Born in Hamburg, Fanny benefited from the same musical education and upbringing as her better known brother. Like him, Fanny showed prodigious musical ability as a child and began to write music. However, she was limited by prevailing attitudes of the time against women, attitudes apparently shared by her father and brother, who were tolerant, rather than supportive, of her activities as composer.
In 1829, after a courtship of several years, she married the painter Wilhelm Hensel who was a good deal more supporitve of her composing. Subsequently, her works were often played alongside her brother's at the family home in Berlin in the very popular concerts which were held there.
As a pianist, Fanny became a supporter of her brother's compositions. Her public debut at the piano came in 1838, when she played Felix's Piano Concerto No. 1.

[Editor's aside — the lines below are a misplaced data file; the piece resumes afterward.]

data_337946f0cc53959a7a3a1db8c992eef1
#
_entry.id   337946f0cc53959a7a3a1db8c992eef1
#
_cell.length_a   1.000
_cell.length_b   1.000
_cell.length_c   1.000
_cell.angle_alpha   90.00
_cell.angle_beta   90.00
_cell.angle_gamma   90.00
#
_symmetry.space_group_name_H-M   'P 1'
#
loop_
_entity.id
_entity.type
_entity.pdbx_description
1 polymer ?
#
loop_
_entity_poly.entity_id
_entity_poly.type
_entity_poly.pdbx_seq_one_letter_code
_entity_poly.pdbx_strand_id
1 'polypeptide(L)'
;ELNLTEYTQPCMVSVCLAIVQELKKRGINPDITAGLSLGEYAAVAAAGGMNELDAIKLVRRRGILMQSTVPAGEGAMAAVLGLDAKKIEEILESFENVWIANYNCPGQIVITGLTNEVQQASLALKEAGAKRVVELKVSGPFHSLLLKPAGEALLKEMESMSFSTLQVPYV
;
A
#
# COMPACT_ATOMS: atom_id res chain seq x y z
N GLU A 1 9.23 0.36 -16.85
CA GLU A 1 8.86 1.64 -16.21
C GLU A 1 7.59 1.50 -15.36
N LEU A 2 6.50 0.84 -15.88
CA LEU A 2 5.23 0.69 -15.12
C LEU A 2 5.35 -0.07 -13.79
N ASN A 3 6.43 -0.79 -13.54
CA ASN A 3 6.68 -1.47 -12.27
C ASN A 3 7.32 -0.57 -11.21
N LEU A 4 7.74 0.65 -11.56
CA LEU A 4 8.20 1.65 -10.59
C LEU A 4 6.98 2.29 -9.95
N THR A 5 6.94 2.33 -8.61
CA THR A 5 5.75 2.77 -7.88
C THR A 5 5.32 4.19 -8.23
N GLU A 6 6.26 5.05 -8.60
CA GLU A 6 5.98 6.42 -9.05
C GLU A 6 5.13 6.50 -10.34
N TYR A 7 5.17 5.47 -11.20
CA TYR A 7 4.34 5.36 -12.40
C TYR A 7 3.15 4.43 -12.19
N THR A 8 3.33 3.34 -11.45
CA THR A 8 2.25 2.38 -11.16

Her compositions include a piano trio and several books of solo piano pieces and songs. A number of her songs were originally published under Felix's name in his opus 8 and 9 collections. Her piano works are often in the manner of songs, and carry the name Lieder ohne Worte (Songs without Words). This style of piano work is commonly thought to have been developed by Felix Mendelssohn, though many scholars nowadays believe it was actually Fanny who first worked in the genre.
Fanny Mendelssohn died in Berlin in 1847 of a stroke suffered while rehearsing one of her brother's oratorios. In recent years, her music has become a little more prominent thanks to a number of CDss being released on labels such as Hyperion and CPO.